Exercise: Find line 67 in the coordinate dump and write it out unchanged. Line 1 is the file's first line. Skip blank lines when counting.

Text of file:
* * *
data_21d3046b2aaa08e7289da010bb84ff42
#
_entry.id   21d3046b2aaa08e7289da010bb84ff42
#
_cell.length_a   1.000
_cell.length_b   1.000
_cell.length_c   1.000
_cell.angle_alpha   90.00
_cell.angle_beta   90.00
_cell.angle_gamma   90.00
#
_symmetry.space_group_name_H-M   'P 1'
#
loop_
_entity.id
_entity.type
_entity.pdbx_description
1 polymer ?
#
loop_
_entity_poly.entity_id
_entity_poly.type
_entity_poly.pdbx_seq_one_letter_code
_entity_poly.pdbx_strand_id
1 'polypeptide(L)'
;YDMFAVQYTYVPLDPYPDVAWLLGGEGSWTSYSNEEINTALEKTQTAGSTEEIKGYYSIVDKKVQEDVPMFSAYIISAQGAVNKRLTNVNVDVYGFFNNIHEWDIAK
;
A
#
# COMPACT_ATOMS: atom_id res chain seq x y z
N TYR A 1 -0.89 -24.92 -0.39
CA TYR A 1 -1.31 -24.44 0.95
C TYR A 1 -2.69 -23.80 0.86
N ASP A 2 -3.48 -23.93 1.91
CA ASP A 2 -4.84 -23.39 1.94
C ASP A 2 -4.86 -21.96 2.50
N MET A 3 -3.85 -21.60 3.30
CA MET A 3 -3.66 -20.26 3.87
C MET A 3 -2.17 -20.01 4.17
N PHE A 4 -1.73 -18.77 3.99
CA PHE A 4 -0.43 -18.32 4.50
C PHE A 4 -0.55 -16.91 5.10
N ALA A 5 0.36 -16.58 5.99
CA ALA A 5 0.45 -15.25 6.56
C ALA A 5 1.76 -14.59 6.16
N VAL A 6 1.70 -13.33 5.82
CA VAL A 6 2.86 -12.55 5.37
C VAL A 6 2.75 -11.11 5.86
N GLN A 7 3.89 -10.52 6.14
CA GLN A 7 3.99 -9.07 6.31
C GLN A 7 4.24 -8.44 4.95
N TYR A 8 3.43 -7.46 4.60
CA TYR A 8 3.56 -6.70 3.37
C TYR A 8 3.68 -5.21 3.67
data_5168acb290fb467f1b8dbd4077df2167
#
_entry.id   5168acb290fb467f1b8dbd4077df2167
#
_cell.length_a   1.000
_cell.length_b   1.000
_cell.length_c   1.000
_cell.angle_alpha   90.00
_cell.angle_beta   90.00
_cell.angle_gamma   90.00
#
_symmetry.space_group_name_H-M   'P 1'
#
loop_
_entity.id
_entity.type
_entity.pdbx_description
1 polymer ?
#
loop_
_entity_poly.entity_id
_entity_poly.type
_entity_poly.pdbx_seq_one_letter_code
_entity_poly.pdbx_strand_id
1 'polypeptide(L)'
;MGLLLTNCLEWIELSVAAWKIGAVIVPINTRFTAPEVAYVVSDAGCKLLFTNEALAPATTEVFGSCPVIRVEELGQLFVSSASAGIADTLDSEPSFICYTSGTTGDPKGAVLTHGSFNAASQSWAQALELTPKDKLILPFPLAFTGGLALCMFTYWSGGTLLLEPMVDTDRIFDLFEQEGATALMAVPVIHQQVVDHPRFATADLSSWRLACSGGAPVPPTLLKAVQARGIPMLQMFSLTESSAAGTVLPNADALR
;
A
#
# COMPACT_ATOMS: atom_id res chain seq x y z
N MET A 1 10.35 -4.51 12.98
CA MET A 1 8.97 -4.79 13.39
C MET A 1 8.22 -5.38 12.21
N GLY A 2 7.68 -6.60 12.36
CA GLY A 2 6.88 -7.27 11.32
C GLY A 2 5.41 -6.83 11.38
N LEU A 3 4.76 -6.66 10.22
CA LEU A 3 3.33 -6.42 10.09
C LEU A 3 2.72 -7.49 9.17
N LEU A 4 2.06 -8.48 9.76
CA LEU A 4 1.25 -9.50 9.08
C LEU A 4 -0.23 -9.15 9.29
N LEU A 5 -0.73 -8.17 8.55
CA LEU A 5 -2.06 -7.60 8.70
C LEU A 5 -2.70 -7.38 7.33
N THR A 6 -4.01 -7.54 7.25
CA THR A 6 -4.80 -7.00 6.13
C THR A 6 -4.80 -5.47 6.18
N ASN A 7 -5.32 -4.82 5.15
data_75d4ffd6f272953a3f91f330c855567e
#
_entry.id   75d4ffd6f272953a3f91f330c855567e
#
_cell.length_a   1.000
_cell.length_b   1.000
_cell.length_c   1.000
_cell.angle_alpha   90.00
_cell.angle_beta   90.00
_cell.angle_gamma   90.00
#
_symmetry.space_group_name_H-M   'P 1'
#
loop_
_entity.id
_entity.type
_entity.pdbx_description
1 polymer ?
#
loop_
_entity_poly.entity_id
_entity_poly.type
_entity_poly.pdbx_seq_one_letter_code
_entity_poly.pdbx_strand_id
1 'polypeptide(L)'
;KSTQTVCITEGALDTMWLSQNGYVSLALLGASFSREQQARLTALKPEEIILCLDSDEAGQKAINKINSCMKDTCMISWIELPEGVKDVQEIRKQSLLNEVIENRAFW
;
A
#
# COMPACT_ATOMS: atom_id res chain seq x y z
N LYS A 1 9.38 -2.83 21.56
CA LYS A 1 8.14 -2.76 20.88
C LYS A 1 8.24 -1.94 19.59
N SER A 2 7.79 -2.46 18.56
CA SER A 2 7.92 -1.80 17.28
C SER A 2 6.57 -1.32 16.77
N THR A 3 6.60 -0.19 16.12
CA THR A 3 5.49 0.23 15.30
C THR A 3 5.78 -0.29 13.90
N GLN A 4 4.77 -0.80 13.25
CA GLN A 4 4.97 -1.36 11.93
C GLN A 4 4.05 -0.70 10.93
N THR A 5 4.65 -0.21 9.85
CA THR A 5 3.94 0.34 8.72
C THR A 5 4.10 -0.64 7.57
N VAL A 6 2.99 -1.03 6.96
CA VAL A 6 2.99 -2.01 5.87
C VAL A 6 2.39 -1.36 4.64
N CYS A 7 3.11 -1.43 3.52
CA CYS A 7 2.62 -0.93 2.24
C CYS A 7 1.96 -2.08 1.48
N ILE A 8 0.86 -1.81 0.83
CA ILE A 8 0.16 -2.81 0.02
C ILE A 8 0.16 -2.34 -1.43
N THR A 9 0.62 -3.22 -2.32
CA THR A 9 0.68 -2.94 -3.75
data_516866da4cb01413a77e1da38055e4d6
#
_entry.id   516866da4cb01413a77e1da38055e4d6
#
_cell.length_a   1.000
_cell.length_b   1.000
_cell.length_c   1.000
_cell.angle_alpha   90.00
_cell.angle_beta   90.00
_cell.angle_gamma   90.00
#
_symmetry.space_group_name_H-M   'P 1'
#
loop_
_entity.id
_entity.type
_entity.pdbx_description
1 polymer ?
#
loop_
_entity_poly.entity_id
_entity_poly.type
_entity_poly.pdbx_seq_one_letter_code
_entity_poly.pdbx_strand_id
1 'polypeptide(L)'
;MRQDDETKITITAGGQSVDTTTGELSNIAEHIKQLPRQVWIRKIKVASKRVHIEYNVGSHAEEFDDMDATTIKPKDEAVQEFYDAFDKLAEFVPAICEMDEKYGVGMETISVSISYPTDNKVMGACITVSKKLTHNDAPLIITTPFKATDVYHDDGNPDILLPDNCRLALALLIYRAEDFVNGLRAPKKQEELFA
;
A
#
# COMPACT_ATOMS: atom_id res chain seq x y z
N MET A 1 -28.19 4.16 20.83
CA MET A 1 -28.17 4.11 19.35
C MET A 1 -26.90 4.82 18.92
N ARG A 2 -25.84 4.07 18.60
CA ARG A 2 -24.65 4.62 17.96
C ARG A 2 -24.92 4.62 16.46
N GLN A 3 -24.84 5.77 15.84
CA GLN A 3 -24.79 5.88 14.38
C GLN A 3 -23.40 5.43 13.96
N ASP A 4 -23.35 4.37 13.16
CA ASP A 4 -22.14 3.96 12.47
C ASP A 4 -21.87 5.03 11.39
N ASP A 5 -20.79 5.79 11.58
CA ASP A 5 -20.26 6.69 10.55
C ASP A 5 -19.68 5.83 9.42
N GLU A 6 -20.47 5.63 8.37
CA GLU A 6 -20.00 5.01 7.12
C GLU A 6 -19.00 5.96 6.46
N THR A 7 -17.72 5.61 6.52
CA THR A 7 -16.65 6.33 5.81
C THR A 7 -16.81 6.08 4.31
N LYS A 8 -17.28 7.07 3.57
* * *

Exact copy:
#